The A's embark on their first road trip of 2011 hoping to avoid frostbite and shed some history.
For the past four years, they've been one of the American League's worst road teams.
If they're to contend this season, it's imperative the A's win more games away from the Oakland Coliseum.
They face a stiff challenge with a nine-game trip that begins Tuesday against the Toronto Blue Jays, who led the majors with 257 homers last season.
Next comes three games each against the Minnesota Twins and Chicago White Sox, two AL Central contenders who play in open-air stadiums. Temperatures are expected in the 40s for each series.
With 22 of their next 35 games on the road, the A's must play well or risk falling into an early hole in the AL West.
"I think that's going to be a make-or-break thing for us," reliever Michael Wuertz said. "The teams that play well on the road usually end up in the playoffs."
Since 2007, the A's have gone 137-186 in road games for a .424 winning percentage. In the AL, only the Baltimore Orioles, Seattle Mariners and Kansas City Royals have fared worse over the same period.
Contrast that with the A's .525 home winning percentage since 2007.
Just nine of 30 major league teams posted winning road records last season. But consider that the four AL playoff teams from 2010 averaged a 43-38 mark on the road.
The A's, who finished nine games behind division champ Texas last season, were 47-34 at the Coliseum and 34-47 elsewhere.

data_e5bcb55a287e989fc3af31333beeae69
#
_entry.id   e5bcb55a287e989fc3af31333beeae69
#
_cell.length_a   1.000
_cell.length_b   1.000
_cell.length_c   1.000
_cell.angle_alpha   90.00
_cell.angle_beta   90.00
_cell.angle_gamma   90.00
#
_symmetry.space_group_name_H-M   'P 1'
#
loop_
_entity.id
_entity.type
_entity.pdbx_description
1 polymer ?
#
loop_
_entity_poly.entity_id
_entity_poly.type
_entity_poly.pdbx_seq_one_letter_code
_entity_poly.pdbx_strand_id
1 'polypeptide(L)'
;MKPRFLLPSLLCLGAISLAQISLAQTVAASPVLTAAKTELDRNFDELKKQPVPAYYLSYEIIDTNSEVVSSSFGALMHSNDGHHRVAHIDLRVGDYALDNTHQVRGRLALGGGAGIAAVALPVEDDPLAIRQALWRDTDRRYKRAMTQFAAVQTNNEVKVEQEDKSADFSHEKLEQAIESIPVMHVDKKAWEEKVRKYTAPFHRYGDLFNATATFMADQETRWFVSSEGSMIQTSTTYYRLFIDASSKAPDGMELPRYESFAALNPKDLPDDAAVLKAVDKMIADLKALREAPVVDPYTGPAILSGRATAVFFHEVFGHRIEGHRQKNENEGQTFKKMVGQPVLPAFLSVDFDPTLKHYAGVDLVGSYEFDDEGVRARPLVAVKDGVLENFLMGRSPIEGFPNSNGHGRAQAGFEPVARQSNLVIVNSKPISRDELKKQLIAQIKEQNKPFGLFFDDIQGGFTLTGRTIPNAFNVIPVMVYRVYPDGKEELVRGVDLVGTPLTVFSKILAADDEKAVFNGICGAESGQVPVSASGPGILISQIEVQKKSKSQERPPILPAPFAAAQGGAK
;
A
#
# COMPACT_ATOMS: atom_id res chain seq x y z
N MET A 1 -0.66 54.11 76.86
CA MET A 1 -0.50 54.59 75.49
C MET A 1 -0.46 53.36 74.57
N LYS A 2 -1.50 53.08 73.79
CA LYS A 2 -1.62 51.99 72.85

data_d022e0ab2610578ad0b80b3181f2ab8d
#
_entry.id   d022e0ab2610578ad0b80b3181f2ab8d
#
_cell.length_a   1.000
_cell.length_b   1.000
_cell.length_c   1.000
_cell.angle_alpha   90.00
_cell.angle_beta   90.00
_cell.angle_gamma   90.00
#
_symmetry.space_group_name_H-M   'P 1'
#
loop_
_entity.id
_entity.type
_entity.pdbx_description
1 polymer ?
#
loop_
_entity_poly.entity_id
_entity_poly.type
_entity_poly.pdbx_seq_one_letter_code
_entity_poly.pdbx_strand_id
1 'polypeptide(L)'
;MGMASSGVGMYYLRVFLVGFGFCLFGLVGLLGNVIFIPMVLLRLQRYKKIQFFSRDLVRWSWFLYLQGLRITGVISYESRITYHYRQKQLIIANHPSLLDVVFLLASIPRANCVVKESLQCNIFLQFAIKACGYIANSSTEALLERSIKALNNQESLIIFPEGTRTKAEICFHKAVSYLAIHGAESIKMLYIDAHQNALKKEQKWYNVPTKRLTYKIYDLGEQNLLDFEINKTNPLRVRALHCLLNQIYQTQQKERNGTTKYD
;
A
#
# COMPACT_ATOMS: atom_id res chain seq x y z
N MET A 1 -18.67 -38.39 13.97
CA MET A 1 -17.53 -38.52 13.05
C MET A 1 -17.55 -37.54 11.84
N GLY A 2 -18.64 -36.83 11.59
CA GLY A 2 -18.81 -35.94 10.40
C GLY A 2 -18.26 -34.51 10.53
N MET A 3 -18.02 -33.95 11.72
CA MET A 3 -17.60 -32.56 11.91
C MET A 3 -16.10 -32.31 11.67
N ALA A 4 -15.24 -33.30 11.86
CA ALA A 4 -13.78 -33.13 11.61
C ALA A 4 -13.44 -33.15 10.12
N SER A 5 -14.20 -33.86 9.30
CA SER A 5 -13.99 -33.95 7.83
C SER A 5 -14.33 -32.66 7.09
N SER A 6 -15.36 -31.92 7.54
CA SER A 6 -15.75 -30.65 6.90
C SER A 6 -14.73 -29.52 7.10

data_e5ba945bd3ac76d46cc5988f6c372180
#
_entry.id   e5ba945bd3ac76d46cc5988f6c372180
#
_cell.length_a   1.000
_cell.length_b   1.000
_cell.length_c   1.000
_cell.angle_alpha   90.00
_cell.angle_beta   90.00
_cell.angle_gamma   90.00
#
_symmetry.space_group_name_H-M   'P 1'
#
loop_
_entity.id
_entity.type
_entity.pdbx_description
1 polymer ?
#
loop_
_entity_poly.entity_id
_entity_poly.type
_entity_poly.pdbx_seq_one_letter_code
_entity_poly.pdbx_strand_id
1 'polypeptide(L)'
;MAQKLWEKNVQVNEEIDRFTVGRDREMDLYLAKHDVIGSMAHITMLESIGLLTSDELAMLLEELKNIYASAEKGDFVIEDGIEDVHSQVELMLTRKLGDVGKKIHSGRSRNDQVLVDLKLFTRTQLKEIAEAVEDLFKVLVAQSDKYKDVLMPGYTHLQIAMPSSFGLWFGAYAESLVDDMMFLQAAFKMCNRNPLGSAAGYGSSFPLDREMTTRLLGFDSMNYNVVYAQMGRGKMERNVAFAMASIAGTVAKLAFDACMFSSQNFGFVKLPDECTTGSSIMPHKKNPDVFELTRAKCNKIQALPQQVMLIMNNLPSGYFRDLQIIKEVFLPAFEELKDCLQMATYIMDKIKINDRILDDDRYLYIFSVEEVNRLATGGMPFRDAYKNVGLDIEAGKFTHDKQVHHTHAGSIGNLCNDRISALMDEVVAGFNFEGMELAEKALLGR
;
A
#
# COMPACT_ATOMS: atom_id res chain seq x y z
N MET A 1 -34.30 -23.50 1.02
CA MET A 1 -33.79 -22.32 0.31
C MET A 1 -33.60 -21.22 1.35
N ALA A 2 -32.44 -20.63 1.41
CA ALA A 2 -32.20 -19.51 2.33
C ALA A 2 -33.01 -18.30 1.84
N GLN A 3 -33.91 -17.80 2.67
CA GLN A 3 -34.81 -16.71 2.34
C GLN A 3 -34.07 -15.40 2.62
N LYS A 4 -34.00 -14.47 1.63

"As good as we were at home last year, if we can just play .500 on the road, we can have a really good season," A's second baseman Mark Ellis said.
Ellis is at a loss to explain why the A's have struggled so much in the gray uniforms.
"I have no idea," he said. "Maybe we get out of our comfort zone. But I actually enjoy playing on the road. If you could figure out what it was, you'd fix it."
It's no surprise that A's pitchers are tough at home, since the Coliseum is a pitcher's ballpark. In 2010, Oakland posted the AL's lowest ERA (3.02) at home and allowed a league-low 62 homers.
It's harder to explain why the A's surrendered 91 homers on the road, which tied for second-most in the AL.
Offensively, the A's averaged just 3.81 runs per road game, the team's lowest mark since the 1978 squad scored 3.06.
For starting pitcher Trevor Cahill, the issue boils down to familiarity. At the Coliseum, Cahill said he knows the timing of pregame ceremonies and can adjust his routine accordingly.
He's familiar with the slope of the mound and can predict the weather -- rarely do temperatures get extremely high or low.
"You go somewhere else, maybe it's cold and we're not used to that," Cahill said. "Or you go to Kansas City in the summer when it's really warm, and we're not used to that. I think it's more just comfort."
If forecasts for Minnesota and Chicago are correct, the A's will encounter much chillier weather than they're accustomed to. But regardless of climate, they need to stash away more victories in opposing ballparks.
"I think everybody's home record is going to be better than their road," manager Bob Geren said. "But we need to do a better job on the road, that's for sure."